Among NASA’s recent publications in the “Photo of the Day” ranking, an image has appeared that showcases all the visible colors of the Sun. The enchanting picture, created by the McMath-Pierce Solar Observatory, reveals that although the Sun often appears white-yellow, it actually radiates light in nearly all colors.
As seen on DIY Photography, this vibrant photo contains significant information about our star. It’s worth noting that although NASA APOD published this photo recently, it first appeared on NASA’s website in 2017.
History of Spectroscopy
“The dark patches in the shown spectrum arise because gas on or above the Sun’s surface absorbs sunlight. Since different gases absorb different colors of light, it is possible to determine what gases the Sun is made of,” explains NASA.
Considering the vital importance of the Sun for life on Earth, it is quite natural that scientists have identified all the Sun’s absorption spectral lines. However, that is not the case. Some elements were discovered thanks to the solar spectrum, including helium, which was detected in the solar spectrum in 1868. Described as the “first alien element,” helium was discovered on Earth approximately ten years after scientists found it in the solar spectrum.
The dark absorption lines visible through a spectrograph prism puzzled scientists for decades. It was only in 1859 when Gustav Kirchhoff and Robert Bunsen noticed that heating certain chemical substances in a Bunsen burner produced bright emission lines at the same wavelengths where dark lines appeared in the solar spectrum.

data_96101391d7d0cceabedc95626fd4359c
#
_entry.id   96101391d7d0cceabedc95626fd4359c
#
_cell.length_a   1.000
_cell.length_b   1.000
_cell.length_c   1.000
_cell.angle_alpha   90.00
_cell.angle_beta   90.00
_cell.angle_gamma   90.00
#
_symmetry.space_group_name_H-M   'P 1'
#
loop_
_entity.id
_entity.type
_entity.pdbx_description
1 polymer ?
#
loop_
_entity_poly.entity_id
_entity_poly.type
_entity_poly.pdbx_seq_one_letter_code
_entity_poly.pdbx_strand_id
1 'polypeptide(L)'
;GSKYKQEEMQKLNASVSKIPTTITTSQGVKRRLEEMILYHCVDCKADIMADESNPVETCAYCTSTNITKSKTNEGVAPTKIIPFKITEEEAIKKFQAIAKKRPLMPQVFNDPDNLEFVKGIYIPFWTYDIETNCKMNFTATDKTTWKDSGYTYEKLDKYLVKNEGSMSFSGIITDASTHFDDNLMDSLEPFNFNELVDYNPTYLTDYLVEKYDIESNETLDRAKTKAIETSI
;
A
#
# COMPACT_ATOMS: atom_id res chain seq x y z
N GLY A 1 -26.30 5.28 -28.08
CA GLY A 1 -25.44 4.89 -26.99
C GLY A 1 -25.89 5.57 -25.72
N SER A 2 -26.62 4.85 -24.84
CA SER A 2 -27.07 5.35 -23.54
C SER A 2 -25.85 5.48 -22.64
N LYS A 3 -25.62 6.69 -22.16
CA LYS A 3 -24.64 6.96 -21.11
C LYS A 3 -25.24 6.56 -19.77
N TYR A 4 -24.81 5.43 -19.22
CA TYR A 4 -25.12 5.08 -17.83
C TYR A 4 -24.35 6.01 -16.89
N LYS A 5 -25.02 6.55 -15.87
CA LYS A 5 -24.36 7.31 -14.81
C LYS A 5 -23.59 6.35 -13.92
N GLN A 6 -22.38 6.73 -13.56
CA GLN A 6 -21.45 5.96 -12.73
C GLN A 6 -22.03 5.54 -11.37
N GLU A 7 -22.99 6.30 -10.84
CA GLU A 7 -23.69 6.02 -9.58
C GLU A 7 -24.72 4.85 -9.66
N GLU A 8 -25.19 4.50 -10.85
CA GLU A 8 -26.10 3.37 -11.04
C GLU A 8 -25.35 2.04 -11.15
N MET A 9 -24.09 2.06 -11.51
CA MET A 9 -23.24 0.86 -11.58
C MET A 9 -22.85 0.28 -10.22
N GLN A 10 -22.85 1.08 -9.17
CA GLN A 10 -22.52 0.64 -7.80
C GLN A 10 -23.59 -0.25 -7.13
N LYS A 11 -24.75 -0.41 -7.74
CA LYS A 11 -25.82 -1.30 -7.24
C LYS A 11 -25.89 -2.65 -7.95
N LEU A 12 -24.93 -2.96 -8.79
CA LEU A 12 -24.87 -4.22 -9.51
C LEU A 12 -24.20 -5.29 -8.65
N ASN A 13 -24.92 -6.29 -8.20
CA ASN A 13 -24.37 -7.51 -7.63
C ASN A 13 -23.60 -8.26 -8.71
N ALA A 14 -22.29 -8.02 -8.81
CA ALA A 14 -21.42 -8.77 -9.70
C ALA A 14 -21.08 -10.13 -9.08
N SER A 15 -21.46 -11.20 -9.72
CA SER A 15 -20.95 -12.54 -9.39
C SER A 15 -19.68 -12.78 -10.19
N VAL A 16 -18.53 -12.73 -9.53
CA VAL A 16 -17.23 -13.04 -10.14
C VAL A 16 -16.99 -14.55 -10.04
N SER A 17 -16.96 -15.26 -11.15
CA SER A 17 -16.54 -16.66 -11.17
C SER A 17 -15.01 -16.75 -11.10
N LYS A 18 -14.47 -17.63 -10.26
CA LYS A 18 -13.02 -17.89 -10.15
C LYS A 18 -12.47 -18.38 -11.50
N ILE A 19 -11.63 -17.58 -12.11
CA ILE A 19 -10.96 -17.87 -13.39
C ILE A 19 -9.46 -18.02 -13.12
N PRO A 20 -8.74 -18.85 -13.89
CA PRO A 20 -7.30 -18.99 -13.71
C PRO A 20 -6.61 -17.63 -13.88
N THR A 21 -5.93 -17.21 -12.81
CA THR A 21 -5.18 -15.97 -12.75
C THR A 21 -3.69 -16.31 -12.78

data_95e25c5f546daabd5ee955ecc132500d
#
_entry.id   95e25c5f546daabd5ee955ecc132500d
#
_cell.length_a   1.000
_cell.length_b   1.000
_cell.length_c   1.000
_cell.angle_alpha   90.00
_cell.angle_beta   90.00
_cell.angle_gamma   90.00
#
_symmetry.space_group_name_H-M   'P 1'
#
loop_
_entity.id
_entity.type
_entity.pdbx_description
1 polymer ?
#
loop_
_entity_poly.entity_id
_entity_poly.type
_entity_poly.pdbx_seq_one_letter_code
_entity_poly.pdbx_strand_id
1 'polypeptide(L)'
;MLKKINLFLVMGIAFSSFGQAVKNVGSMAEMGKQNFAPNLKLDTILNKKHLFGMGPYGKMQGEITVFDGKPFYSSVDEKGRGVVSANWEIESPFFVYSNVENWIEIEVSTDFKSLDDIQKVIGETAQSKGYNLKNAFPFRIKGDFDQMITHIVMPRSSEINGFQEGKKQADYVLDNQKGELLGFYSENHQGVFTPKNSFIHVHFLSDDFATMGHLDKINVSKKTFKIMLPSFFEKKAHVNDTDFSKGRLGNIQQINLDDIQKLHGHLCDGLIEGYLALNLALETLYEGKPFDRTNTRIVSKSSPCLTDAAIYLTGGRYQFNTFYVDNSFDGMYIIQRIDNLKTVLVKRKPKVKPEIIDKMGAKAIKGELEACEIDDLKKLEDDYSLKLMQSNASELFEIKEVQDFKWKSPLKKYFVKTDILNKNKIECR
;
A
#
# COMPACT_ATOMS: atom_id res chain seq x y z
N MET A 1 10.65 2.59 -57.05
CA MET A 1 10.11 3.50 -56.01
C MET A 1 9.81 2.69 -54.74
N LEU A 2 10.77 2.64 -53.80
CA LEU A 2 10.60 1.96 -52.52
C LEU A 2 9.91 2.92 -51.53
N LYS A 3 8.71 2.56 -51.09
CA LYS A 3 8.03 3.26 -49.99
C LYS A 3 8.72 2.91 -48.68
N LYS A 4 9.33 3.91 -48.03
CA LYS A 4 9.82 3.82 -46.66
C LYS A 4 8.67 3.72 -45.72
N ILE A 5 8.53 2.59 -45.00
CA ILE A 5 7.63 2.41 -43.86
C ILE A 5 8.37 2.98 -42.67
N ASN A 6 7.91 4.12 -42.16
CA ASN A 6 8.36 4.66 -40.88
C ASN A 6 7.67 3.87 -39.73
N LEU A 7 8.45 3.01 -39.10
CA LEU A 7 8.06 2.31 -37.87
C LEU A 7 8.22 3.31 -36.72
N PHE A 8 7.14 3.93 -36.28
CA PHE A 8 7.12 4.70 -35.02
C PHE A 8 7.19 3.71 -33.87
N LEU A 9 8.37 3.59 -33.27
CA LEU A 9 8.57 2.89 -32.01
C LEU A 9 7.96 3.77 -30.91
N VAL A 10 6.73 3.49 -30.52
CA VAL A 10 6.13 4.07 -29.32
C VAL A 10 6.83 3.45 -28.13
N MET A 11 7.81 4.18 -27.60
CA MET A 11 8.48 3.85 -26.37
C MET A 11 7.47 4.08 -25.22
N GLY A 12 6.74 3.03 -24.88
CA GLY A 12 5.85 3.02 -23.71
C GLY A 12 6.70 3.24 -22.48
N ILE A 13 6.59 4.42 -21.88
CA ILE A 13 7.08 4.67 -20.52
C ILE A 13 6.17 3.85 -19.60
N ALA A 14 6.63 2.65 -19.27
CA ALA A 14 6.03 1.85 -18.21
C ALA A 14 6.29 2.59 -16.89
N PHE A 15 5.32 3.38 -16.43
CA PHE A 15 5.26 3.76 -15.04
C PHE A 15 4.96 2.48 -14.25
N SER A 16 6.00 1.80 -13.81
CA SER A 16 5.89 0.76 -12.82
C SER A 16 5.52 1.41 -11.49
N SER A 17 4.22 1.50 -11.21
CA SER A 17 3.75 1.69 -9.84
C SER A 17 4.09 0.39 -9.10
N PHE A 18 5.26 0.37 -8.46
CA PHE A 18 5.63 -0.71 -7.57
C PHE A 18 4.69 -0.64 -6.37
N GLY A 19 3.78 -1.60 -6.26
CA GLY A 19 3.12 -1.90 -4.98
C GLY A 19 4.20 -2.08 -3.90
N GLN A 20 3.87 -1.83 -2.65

Although technology has significantly changed since then, the exquisite spectrum image created at the McMath-Pierce Solar Observatory is also based on a prism-like instrument.
The Sun is not yellow
Despite the fact that the Sun is often depicted as yellow, orange, or even red, “it is, in fact, a mixture of all colors that appear white to our eyes,” explains the Stanford Solar Center. This can be observed not only through prisms but also by looking at a rainbow, which demonstrates that sunlight is separated into different wavelengths.
Regarding why the Sun appears yellow, orange, or red during sunrise or sunset, it is because the shortest solar wavelengths – green, blue, and violet – are scattered by the Earth’s atmosphere at that angle. Only red, yellow, and orange light reach human eyes through the atmosphere.
There is also a common misconception that the peak of solar radiation corresponds to the yellow color. However, as shown in the multispectral photo, the largest section is green, while the yellow color plays a relatively secondary role.
“The Sun emits the most energy around 500 nm, which is close to blue-green light. Hence, one could say that the Sun is blue-green!” explains NASA.
Earlier, we reported on how it is possible to observe sunspots without a telescope.